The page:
First Look: Debut Album from Paper Tiger


On the N.C. duo’s new Me Have Fun, jazz, pop, trip-hop and psychedelia all come together in a Portishead-esque samples/keyboards/femme
vox soundscape of astonishing beauty.


By Fred Mills

By way of introduction: Paper
Tiger is an Asheville, NC, -based duo, vocalist Molly Kummerle (of
well-known regional jazz/pop outfit Ruby Slippers) and Isaac Gottfried (aka
MINGLE, noted deejay and remixer). Since joining forces a couple of years ago,
Kummerle and Gottfried have quickly amassed a reputation for crafting brainy
electronica that dips equally into hypnotic trip-hop and danceable, pop-tilting
sampladelica; they were among a handful of local acts selected to perform at last
fall’s MoogFest, which featured such heavy-hitters as Massive Attack, Big Boi,
Jonsi and MGMT. Me Have Fun (Boy Girl
Recordings), their debut, more than reaffirms that reputation – in its quietly
compelling, get-under-your-skin brand of understatement, it actually winds up
saying more than 99% of the new
releases that have appeared so far this year.


First and foremost, Kummerle
brings her jazz-trained pipes to the party with such seductive grace that you
half expect her to step out from behind the stereo speakers wearing nothing but
a sheer silk robe and a coy smile. Yet there’s also a palpable vulnerability to
that voice. The first time you hear her clearly is in the second song, the
title track, cooing “ahh-ahh-mmm” softly, but with purpose, and as the smokey, loungey tune gradually unfolds, the
singer confesses her lust and her confusion and to how her “rules start to come
undone” as she confronts that desire. In her voice, one hears echoes of Dusty
Springfield, Billie Holiday, Beth Orton and Beth Gibbons – fire and ice, ice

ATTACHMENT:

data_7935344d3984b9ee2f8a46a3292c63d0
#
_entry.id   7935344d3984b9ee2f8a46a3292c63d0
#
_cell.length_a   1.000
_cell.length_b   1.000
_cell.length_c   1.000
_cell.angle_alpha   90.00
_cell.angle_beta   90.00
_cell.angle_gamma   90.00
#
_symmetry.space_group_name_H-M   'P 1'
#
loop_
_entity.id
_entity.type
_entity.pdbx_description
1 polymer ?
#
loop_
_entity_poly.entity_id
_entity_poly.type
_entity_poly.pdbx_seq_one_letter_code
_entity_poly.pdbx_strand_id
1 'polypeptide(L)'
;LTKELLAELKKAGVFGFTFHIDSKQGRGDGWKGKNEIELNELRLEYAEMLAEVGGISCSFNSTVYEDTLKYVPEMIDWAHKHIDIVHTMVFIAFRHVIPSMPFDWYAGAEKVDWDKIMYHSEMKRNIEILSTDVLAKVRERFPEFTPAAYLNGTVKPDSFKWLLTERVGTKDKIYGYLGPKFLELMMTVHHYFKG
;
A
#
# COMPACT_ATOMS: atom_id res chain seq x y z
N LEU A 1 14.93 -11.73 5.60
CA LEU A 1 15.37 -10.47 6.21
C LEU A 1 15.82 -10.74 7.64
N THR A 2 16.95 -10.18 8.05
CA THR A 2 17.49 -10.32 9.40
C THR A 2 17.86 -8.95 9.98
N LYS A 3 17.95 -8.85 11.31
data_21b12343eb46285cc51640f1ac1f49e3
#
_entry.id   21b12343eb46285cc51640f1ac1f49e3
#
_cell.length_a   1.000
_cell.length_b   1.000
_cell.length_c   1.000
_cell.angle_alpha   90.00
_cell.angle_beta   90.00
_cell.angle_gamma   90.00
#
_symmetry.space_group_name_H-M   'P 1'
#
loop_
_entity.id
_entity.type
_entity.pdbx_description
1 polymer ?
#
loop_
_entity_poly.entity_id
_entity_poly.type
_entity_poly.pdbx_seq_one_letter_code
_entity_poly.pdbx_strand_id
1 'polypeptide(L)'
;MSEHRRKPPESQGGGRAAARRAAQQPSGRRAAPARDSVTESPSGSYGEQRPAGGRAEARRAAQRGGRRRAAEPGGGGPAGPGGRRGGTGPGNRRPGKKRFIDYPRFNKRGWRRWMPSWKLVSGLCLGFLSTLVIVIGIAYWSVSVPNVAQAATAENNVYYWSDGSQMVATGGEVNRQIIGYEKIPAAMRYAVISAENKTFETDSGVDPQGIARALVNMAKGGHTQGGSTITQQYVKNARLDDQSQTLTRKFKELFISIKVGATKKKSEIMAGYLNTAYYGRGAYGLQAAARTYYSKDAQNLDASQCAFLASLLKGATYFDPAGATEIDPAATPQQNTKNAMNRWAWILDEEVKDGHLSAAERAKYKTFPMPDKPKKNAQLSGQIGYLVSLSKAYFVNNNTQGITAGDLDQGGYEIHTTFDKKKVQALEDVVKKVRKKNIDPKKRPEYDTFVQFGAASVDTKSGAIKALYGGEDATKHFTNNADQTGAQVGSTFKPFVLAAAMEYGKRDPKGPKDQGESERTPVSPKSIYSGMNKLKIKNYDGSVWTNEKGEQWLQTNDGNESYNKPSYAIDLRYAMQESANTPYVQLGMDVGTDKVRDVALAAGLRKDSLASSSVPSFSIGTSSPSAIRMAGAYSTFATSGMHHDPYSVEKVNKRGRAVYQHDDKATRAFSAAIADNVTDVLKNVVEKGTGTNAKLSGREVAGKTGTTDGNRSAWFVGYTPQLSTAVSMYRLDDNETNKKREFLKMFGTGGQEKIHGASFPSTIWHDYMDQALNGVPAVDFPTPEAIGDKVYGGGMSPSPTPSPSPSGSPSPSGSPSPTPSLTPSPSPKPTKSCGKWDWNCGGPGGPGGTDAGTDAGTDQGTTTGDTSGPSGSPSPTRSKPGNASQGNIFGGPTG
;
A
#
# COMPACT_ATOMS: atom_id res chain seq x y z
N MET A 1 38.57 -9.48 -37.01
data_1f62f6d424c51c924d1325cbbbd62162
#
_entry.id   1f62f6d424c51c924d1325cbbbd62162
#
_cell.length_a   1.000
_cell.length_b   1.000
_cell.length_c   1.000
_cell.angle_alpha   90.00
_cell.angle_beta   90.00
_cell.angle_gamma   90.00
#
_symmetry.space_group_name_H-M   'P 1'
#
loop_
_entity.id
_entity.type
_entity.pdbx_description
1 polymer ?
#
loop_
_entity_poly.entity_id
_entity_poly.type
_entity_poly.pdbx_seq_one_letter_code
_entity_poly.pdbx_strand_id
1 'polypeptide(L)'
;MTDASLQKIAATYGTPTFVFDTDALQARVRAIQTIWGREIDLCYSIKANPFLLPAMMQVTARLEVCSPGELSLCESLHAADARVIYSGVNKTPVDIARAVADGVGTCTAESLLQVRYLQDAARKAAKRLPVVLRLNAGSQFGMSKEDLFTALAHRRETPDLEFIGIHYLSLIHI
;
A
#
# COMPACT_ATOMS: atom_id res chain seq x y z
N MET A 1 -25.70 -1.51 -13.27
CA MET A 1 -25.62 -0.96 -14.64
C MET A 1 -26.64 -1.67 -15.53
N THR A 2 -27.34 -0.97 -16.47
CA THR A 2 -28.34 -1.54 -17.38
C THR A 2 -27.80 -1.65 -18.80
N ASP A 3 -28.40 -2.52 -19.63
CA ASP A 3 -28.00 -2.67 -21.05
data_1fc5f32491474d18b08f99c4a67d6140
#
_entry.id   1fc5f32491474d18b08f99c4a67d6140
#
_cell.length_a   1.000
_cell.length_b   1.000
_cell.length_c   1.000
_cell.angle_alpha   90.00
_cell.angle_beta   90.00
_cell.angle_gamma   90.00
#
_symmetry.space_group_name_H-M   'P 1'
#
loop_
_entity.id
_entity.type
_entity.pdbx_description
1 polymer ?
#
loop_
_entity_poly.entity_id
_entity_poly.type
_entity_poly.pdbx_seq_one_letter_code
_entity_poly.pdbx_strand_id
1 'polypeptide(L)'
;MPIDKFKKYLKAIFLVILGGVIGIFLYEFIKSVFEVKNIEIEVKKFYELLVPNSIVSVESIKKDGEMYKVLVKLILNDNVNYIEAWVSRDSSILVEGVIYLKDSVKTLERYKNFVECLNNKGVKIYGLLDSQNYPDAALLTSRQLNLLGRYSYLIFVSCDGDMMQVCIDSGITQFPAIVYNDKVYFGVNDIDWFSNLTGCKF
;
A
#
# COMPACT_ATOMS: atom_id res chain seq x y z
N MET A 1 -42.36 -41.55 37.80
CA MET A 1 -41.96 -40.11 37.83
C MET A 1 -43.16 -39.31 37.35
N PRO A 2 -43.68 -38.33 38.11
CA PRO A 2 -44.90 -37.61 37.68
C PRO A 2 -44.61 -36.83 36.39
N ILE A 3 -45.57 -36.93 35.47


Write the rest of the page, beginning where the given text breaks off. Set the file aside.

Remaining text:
and fire.


The Gibbons comparison isn’t
a stray one, by the way; Portishead is the contemporary act that Paper Tiger
most closely resembles, along with fellow Bristolians Massive Attack. Gottfried’s
fertile trove of samples and liberal deployment of keyboards (by both Gottfried
and Kummerle, plus guest Chuck Lichtenberger from stephaniesid) all synch organically
to cast a widescreen, cinematic glow. From the sweeping strings and noirish vibe of “Hibiscus” and the
chilly orchestral minimalism of “Softly” to the eerie-yet-lush “Hugo,” whose
Beach Boys sample is guaranteed to permanently alter the way you hear “Good Vibrations,”
these compositions push beyond merely “compelling” to become insistent, the transformation occurring
on an almost subliminal level. Another band simpatico with Paper Tiger’s crate-digging
aesthetic: Saint Etienne, particularly on the surreal, flute-and-horns flecked
“Paper Tiger” and the dreamy, yearning “Freezer” (with its suite-like
arrangement that slips deliciously into breezy ‘60s pop mode, then back again,
this song is destined to find its way onto a movie or TV show soundtrack with
the right marketing push).


Seamlessly sequenced, with
Gottfried supplying brief (under 30 seconds) instrumental interludes between
each proper song to lend an additional filmic heft to the proceedings, and
remarkably diverse for a quote/unquote “downtempo” project, Me Have Fun is the type of record that
pays dividend after dividend with each new spin. It’s the sound of late-night
romance, of early-morning musings, and of all the refracted beauty of the
daylight that falls between.


Incidentally, don’t bother
Googling the band’s name; it’ll just drive you crazy, as there is also a Dutch
indierock band called Paper Tiger, a rock/funk outfit from Wisconsin called Paper
Tiger, the Doomtree hip-hop collective producer who calls himself Paper Tiger,
some teenage band that goes by the handle of My Paper Tiger, and assorted
non-musical Paper Tiger entities. If you want to chase down this Paper Tiger and hear assorted album
tunes and remixes, go directly to the official website or to the duo’s
MySpace page. But be careful: the music may be atmospheric and dreamy, but it’s
hardly toothless. Once it gets you in its maw, it doesn’t let go. Rrrrowwrrr.


stand alone player Quantcast

Leave a Reply